The Roche Family

Roche family crest

(Crest No. 5. Plate 67.)

THE Roche family is of Norman origin, and came to Ireland in the year 1507. The Roches, with many other Anglo-Norman families, settled in ancient Thomond, comprising the present Counties of Limerick and Clare, where they are now Barons of Tarbert. This family also came into possession of the barony of Fermoy, in the County of Cork, which was called “Roche’s Country,” and where they became Viscounts of Fermoy and Barons of Castlelough. A branch of this family was also settled in the County of Waterford.

The Roches from their earliest settlement in Cork were among the most prominent families of that county. In 1571 Maurice Roche was mayor of the City of Cork, and received a silver collar from Queen Elizabeth for his services against the Earl of Desmond, and in 1609 Dominick Roche was appointed mayor of the city under its new charter.

The Roches were among those who suffered the loss of their privileges and estates during the Cromwellian wars, and though they petitioned for a restoration of their lost possessions, to which they were entitled under the act of settlement, the execution of the order was evaded and their rightful claims ignored.

A notable character of this name was Sir Boyle Roche, the buffoon of the Irish House of Commons. He served with distinction in the British army during the war of the American Revolution, and subsequently entered the Irish Parliament. In 1782 he was created a baronet for his consistent support of the Government. He supported the Union, and, being utterly devoid of principle in politics, was frequently chosen to execute the vilest work of the Castle party. Personally, however, he had numerous good qualities, which gained him popularity, if not respect. He is best remembered for his ridiculous bulls, most of which were doubtless premeditated. The following are specimens uttered in the House of Commons: “Mr. Speaker, if we once permitted the villainous French masons to meddle with the buttresses and walls of our ancient constitution, they would never stop nor stay, Sir, till they brought the foundation stones tumbling down about the ears of the nation.” Burke’s son, as agent of the Catholic committee, had committed a breach of privilege, and the sergeant-at-arms was rebuked for permitting him to escape. Whereupon Roche exclaimed: “How could the sergeant-at-arms stop him in the rear, while he was catching him in the front? Did the Speaker think the sergeant-at-arms could be, like a bird, in two places at the same time?” Speaking in opposition to a grant for public works, he said: “What, Mr. Speaker, and so we are to beggar ourselves for the fear of vexing posterity? Now, I would ask the honourable gentlemen, and this still more honourable house, why we should put ourselves out of our way to do anything for posterity; for what has posterity ever done for us? I apprehend the gentlemen have entirely mistaken my words. I assure the house that by posterity I do not mean my ancestors, but those who are to come immediately after them.” On another occasion he advocated the expediency of “giving up a part, or, if necessary, the whole of the constitution, in order to preserve the remainder.”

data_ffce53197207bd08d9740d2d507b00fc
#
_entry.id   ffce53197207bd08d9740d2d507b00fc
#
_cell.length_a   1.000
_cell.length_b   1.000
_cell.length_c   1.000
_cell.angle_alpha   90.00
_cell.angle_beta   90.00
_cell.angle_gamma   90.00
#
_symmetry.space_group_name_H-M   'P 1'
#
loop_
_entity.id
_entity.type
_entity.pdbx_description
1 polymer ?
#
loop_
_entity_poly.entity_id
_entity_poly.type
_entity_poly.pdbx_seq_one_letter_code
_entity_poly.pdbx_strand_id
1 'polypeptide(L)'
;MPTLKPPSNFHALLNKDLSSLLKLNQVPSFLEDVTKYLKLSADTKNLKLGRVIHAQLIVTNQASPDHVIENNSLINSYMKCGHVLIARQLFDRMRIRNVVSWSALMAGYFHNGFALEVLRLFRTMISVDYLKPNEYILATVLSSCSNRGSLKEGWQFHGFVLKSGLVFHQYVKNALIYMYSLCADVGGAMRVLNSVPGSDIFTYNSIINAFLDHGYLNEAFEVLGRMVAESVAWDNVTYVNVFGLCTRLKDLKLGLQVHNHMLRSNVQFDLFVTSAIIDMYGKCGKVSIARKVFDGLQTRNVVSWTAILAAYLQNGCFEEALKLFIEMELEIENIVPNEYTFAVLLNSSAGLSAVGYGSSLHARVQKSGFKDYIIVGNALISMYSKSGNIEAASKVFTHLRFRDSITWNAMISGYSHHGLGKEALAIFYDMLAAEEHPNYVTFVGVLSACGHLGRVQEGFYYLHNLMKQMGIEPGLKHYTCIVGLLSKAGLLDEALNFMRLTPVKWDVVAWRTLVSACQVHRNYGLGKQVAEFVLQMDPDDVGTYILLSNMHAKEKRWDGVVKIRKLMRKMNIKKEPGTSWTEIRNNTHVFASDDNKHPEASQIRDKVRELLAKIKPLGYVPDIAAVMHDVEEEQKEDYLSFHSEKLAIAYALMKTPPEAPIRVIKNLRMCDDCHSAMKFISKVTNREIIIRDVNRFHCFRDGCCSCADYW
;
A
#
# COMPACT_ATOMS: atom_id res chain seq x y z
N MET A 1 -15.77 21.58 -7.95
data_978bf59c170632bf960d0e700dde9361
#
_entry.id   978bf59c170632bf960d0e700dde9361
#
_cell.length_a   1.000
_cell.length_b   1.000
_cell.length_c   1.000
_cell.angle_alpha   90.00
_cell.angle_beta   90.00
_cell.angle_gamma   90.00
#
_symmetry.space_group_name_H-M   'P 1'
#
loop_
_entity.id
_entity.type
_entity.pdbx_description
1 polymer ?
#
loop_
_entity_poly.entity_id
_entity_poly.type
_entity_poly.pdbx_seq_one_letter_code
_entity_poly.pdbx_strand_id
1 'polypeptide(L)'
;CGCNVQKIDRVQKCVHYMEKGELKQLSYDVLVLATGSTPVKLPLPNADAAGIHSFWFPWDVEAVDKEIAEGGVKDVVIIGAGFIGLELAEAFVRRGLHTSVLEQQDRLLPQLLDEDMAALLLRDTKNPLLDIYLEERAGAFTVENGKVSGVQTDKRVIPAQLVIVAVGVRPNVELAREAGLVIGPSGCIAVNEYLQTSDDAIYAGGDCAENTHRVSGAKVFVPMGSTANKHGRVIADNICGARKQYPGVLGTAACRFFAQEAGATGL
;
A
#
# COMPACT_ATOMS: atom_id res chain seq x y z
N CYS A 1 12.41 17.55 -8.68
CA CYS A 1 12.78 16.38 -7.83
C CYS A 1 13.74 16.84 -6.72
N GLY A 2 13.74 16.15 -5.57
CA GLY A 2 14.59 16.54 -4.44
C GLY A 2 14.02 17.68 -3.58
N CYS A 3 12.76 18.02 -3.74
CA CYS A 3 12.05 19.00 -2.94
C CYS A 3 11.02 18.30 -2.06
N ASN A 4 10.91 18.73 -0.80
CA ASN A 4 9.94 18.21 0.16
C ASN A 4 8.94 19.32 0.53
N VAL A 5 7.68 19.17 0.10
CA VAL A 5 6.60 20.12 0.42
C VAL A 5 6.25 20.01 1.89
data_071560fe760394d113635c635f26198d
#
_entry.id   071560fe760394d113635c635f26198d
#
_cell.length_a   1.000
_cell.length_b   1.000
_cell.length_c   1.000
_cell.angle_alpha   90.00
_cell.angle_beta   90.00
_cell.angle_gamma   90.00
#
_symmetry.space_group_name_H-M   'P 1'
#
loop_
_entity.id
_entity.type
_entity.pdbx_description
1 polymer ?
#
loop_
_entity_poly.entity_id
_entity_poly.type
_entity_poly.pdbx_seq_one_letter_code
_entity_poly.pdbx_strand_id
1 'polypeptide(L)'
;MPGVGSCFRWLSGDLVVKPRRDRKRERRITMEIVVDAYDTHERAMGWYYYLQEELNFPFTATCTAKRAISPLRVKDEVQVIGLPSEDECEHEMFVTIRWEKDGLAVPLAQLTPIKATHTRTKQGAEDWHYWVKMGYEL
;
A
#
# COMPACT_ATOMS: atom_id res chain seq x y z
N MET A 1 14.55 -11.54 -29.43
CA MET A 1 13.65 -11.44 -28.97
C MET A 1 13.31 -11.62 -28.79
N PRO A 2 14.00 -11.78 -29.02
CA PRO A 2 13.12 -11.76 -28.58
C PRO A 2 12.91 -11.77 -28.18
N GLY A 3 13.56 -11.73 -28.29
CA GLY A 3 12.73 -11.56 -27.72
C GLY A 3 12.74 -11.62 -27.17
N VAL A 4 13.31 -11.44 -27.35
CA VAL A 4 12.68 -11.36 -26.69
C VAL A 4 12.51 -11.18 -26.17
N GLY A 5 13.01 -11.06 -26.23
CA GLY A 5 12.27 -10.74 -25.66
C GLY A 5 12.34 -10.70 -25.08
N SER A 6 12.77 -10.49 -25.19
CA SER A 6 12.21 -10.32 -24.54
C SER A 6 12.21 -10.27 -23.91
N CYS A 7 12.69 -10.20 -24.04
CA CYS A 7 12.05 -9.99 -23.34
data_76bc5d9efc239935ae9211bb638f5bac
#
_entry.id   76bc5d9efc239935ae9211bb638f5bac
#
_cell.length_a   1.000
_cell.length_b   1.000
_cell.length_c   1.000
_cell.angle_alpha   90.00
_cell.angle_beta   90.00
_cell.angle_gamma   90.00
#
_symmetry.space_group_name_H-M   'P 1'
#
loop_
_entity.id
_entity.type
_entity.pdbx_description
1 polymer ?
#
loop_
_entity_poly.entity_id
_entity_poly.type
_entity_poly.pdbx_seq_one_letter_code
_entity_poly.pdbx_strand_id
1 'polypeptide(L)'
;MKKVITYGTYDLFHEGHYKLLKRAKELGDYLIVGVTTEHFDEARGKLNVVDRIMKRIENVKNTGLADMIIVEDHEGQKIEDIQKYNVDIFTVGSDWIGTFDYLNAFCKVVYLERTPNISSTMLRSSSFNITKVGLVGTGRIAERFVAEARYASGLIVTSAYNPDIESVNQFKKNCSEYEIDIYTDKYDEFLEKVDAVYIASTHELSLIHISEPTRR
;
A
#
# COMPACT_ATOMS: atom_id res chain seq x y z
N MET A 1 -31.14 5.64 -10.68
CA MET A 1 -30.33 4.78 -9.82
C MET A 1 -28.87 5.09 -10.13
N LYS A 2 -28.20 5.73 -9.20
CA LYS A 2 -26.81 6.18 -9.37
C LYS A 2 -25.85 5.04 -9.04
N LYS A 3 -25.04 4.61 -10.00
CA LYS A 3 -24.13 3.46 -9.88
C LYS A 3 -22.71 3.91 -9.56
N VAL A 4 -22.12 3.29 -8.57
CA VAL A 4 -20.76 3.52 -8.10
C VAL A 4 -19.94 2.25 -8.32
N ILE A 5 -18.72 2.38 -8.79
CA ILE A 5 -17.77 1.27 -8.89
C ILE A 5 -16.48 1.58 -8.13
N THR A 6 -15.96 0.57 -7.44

Colonel James Roche, known as “The Swimmer,” was a distinguished soldier in the army of William of Orange. His father had lost his estates in Waterford for his adherence to the royal cause in the war of 1641-1652. Colonel Roche accompanied Kirke’s expedition for the relief of Londonderry in 1689, and on arriving in Lough Foyle volunteered to carry a dispatch to the garrison of the besieged town. On reaching the lines of the besiegers he concealed his clothes in a thicket, and entering the water swam with the tide to the ferry-gate of the invested city, where he was taken in. Next day he swam back, but found that his clothes were gone, and the enemy were awaiting him. He was offered large rewards if he would surrender, which he promptly refused to do, and with his jawbone broken and three bullets in his body he again took to the water and swam back the three miles to the ferry-gate. He was afterward known as “The Swimmer,” and was rewarded by King William in money and lands.

James Roche, of Cork, born in 1771, was a banker for many years in his native city and a writer of merit. He was educated in France, and lived there during the Revolution, where he was arrested, but released on the death of Robespierre. He was for many years a contributor to the “Dublin Review,” the “Gentleman’s Magazine,” and other standard periodicals, and published two volumes of essays.

Regina Maria Roche, the distinguished novelist, was born in 1765, and died in 1845. Allibone mentions sixteen works published by her between 1793 and 1823.

The name is still numerous in the south of Ireland, as well as in the United States and Canada. James Jeffry Roche, poet, journalist, and literateur, and at present editor of the “Boston Pilot,” is a descendant of this family.